A roundtrip flight actually doubles annual carbon emissions. There are several calculations floating out there, but even the most conservative estimate puts one plane trip as the equivalent of 10 whole months of annual emissions, including all the daily emissions we take for granted. One of the larger calculations puts the same plane trip at a whopping 3 and a half years (smaller, propeller driven planes flying at lower altitudes are exempt from these calculations)! And take note - these are calculated per person. Get a calculator and have at it.
So - even if you stick to the most optimistic formula, air travel is an irresponsibly large consumption of an individual's annual emissions, and something most people use frivolously at that. There is no good excuse for doubling, or possibly trippling, emissions - for a vacation.
Now, I don't want people to believe that I think we should stop having any fun, and go back to living under Middle Age standards. We have a right to be here. We have a right to food, clean water, hygiene, freedom of movement. But it is imperative that we do it as gently as possible. Air travel is not gentle. Far from it. We must remember what is more important. The opportunity to live well, love our friends and family, eat well and varied, have a well-functioning daily life. Or one vacation (alone) on another continent? Unfortunately, from a carbon budget's perspective, it's either or - not both.
Air travel has done wonderful things for humanity, let's not forget that. But our cultural view of flying as something that is solely for good must be tweaked. The reality being that flying is more harmful for our climate that so many other things. Being privy to that information makes it positively irresponsible to continue flying. Misanthropic even.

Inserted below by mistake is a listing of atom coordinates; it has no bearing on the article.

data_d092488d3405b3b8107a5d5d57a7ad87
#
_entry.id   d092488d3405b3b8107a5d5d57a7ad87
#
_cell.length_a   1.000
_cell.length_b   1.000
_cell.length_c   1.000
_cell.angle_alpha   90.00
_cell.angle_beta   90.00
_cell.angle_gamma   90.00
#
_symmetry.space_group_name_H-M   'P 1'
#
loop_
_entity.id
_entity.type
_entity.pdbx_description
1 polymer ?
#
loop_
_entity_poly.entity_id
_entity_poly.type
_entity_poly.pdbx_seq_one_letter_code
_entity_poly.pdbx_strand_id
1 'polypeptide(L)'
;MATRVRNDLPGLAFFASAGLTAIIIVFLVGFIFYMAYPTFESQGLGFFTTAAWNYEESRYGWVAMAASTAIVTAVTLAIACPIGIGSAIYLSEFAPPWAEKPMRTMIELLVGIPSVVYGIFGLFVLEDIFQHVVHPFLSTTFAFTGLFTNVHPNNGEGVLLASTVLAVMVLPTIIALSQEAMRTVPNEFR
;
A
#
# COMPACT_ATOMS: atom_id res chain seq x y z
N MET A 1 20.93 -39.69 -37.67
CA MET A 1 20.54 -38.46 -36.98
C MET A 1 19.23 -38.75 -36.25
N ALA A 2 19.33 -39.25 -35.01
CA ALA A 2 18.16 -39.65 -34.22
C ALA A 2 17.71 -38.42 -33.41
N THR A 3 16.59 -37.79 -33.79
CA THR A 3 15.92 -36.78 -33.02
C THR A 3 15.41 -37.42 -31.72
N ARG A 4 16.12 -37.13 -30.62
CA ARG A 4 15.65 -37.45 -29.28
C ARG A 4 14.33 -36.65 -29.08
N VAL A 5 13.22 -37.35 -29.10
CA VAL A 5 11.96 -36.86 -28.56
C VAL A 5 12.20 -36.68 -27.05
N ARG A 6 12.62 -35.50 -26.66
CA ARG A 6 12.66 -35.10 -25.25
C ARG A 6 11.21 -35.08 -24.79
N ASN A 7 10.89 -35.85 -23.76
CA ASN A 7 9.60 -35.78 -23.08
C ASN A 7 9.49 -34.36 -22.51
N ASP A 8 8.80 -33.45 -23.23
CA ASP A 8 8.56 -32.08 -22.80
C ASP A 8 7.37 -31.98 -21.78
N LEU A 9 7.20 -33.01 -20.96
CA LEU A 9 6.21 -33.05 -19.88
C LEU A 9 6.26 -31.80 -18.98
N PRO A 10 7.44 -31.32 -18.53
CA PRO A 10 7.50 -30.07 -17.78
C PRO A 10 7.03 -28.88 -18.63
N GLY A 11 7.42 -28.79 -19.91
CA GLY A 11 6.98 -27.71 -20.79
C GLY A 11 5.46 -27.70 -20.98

Not long ago, Verdens Skove posted a picture on their facebook page, citing that large areas of rainforest are cleared to grow bio-fuel crops (link: http://on.fb.me/17DJ833). We need fuel for just about everything - for the agriculture that grows crops for our food, the transportation of those crops, electricity to prepare meals, keeping us warm, or cool. Is it then reasonable that we keep creating a demand for decidedly unnecessary things?
On Verdens Skove's website, just above the links to bloggers' posts is a disclaimer: "Verdens Skove does not necessarily agree with our bloggers' posts, and we do not necessarily agree with their opinions". Well - the feeling's mutual. Verdens Skove does a lot of great work toward conserving something the planet desperately needs to stay healthy. The rainforests are the planet's lungs (the oceans are as well, but I get how trees are better poster boys for the climate than, say, plankton), and must be saved, no matter what.
The current contest on Verdens Skove's web-site (if you've ever bought a rainforest certificate, you're in the running for a trip to Costa Rica) is part and parcel of the very contradiction I started this post with - knowing the physical carbon reality of our planet, and not heeding it, despite that. Advertising for a charity is fine, by all means, the message needs to be put out there. But actually creating the demand for more fuel that will spur more deforestation to produce the same? Well.
I am privileged to be blogging for Verdens Skove, and I think this is one of the better NGOs out there, up there with Greenpeace and Amnesty. But no amount of goodwill or charity can ever outweigh air travel. And that is why I am not participating in the current contest, despite the fact that I've bought several acres worth of certificates through the years, and despite that I'd love to see the rainforest with my own eyes one day. I hope that other climate worriers join me in publicly denouncing the concept. New times with a new carbon reality requires new thinking. Think, don't fly.